If I understand this correctly, the thought process for running 2 of the high pressure pumps (in addition to being cheaper/simpler) is that when one starves for fuel, the other delivers fuel and slams shut the check valve on the starving pump?

    So all you need is for one pump to have fuel? And by the sound of it, running both does not wear them out faster?

    I’ve already got the low and high pressure pumps, but am thinking I go this route. THX!

    The driver side pump isn't needed at all until the car has been on track for about 90 minutes (assuming stock or mild power modded M20, M50, or M54).
    After that, the fuel bowl on the passenger side (in conjunction with the venturi powered crossover, called the "sucking jet pump" in more modern terms) is not sufficient to keep fuel at the passenger side pump.

    What we do is turn the driver side pump on about half way through a fuel run.
    Running both the whole time hurts nothing. this happens occasionally when the driver forgets to turn the 2nd pump back off after a pit stop.

    With two "high pressure pumps" already in the car, failure of either pump results in a shorter fuel window (about 90 minutes).
    With one lift pump and one high pressure pump, failure of the lift pump is a shorter window (again, 90 minutes). Failure of the HP pump is a ride on the roll back.

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  • Leebo
    replied
    Thanks, REALLY helpful!

    If I understand this correctly, the thought process for running 2 of the high pressure pumps (in addition to being cheaper/simpler) is that when one starves for fuel, the other delivers fuel and slams shut the check valve on the starving pump?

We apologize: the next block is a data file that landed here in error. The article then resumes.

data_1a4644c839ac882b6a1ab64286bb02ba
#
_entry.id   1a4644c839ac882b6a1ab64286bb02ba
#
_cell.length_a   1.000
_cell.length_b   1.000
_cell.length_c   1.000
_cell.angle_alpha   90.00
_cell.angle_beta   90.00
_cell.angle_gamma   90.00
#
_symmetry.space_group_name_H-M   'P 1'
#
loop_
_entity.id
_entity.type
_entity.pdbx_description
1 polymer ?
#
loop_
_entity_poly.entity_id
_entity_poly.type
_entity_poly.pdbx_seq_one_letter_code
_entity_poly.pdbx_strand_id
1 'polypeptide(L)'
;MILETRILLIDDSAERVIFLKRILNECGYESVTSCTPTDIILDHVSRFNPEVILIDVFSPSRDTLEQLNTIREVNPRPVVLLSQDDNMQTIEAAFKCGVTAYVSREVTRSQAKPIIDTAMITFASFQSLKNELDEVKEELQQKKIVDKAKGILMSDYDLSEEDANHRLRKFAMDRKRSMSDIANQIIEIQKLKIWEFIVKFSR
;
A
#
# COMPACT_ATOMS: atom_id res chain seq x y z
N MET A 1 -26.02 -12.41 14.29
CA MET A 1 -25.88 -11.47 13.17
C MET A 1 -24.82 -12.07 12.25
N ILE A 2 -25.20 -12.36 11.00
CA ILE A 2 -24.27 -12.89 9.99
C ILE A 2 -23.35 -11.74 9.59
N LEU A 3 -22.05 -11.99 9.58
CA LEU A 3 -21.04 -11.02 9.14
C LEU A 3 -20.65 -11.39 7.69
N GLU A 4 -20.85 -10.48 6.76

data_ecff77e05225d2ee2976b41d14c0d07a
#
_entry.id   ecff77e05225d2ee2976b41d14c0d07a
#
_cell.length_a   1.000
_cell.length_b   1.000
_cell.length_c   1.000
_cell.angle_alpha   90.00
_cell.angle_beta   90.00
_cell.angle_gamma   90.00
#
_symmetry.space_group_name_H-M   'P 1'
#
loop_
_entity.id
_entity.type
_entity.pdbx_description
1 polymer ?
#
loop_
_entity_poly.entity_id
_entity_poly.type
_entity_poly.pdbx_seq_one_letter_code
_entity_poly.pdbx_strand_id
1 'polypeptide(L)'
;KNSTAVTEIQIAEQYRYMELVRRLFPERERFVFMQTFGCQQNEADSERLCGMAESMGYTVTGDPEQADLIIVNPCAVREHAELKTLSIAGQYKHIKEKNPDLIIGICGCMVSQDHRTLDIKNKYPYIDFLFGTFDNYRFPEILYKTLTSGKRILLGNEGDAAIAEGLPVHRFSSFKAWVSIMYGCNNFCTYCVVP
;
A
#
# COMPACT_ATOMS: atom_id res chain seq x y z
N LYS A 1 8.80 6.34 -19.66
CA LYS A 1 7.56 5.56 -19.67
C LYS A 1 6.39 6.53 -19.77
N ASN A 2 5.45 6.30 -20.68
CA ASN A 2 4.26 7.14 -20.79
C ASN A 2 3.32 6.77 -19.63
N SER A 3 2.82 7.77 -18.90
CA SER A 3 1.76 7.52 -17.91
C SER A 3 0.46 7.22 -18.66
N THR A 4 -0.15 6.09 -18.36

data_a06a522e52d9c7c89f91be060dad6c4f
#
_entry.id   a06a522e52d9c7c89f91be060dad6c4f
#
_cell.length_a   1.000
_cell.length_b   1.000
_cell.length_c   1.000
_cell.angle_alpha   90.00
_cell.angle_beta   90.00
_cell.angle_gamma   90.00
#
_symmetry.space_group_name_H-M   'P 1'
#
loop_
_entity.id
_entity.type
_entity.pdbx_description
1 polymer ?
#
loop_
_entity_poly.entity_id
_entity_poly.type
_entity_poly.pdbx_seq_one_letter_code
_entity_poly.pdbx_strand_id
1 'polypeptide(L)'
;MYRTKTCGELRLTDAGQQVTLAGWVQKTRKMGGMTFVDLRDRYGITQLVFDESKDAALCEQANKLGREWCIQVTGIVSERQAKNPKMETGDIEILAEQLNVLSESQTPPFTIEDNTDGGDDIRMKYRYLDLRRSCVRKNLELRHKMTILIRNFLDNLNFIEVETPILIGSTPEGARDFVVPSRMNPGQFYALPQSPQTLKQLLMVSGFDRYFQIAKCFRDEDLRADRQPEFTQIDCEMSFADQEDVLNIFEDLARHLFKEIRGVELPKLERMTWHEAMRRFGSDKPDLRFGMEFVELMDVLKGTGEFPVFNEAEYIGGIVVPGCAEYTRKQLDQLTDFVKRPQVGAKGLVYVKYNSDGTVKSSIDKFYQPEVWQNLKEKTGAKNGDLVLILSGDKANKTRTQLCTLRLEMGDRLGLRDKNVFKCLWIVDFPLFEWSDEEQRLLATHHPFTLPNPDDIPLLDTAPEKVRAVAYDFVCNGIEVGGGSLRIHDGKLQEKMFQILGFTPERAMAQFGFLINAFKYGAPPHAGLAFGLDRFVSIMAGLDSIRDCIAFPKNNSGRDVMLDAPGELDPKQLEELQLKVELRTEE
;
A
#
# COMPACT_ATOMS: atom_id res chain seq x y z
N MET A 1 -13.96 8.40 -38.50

So all you need is for one pump to have fuel? And by the sound of it, running both does not wear them out faster?

    I’ve already got the low and high pressure pumps, but am thinking I go this route. THX!

    Leave a comment:


  • redneckvtek
    replied
    The low pressure to high pressure solution works, but its complicated and costly - IE sourcing a 318is pump for the two inlets or using the 325E 55l tank pump and 14 adapters to get the sizes back right.

    Its (in my opinion, anyway), much simpler and more robust to just install two high pressure pumps.

    Just buy another 88L high pressure pump (just like the one that goes on the passenger side). Put that in the hole on the driver side.

    buy a 5/16" tee. Cut the fuel line near the passenger side pump. insert tee. Clamp it up.


    The fuel pumps all have a factory installed anti-drainback valve in the outlet of the pump itself. Not on the metal hanger, but actually IN the pump.

    The little plastic white connector between the pump and the hanger is a failure point also. I've had two give me issues. Standard procedure is to replace with submersible fuel line at this point. Gates 27093. Yes, its $20/foot. Thats enough for 2-3 cars with 2 pumps per car.


    I've won a few enduro's with E30's with this setup.
    For extra fuel range, there is a Holley Hydramat which will attach to the OE pumps and fit into the stock tank.



    Leebo to directly answer your questions though.

    To wire the 2nd pump, its better to go back to the engine bay. Then you wont be putting twice the expected amps through the stock wire. There is a nice Aux fuse box on the side of the normal fuse box with two populated slots (and 2 empty ones). One of the populated ones is "key on" and one is "always on". That should get you what you need.


    The 3 wires include the wire for the "low fuel level: light.

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    On the driver side one you are adding, you will attach the two car wires (both BR/GN) to the pigtail Br/GN and BR wires. The BR/GY wont be used.
    Last edited by redneckvtek; 11-27-2021, 05:45 PM.